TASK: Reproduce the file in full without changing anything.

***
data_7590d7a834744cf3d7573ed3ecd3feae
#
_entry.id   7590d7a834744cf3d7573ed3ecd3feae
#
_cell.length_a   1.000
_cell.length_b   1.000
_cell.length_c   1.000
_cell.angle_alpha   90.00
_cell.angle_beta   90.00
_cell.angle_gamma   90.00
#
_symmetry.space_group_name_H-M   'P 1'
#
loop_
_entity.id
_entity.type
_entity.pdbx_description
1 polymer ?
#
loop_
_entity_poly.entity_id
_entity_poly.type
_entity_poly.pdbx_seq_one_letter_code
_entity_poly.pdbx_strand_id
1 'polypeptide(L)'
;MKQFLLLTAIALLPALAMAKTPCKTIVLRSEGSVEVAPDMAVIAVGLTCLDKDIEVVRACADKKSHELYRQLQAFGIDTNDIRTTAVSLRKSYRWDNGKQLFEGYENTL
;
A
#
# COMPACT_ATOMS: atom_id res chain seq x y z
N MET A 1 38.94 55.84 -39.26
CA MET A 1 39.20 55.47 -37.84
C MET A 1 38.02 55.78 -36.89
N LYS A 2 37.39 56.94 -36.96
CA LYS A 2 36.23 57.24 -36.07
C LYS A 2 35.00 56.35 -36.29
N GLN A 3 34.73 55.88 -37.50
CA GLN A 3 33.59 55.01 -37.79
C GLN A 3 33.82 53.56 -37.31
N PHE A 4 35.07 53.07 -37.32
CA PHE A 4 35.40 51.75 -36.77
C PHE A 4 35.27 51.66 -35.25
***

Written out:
data_7590d7a834744cf3d7573ed3ecd3feae
#
_entry.id   7590d7a834744cf3d7573ed3ecd3feae
#
_cell.length_a   1.000
_cell.length_b   1.000
_cell.length_c   1.000
_cell.angle_alpha   90.00
_cell.angle_beta   90.00
_cell.angle_gamma   90.00
#
_symmetry.space_group_name_H-M   'P 1'
#
loop_
_entity.id
_entity.type
_entity.pdbx_description
1 polymer ?
#
loop_
_entity_poly.entity_id
_entity_poly.type
_entity_poly.pdbx_seq_one_letter_code
_entity_poly.pdbx_strand_id
1 'polypeptide(L)'
;MKQFLLLTAIALLPALAMAKTPCKTIVLRSEGSVEVAPDMAVIAVGLTCLDKDIEVVRACADKKSHELYRQLQAFGIDTNDIRTTAVSLRKSYRWDNGKQLFEGYENTL
;
A
#
# COMPACT_ATOMS: atom_id res chain seq x y z
N MET A 1 38.94 55.84 -39.26
CA MET A 1 39.20 55.47 -37.84
C MET A 1 38.02 55.78 -36.89
N LYS A 2 37.39 56.94 -36.96
CA LYS A 2 36.23 57.24 -36.07
C LYS A 2 35.00 56.35 -36.29
N GLN A 3 34.73 55.88 -37.50
CA GLN A 3 33.59 55.01 -37.79
C GLN A 3 33.82 53.56 -37.31
N PHE A 4 35.07 53.07 -37.32
CA PHE A 4 35.40 51.75 -36.77
C PHE A 4 35.27 51.66 -35.25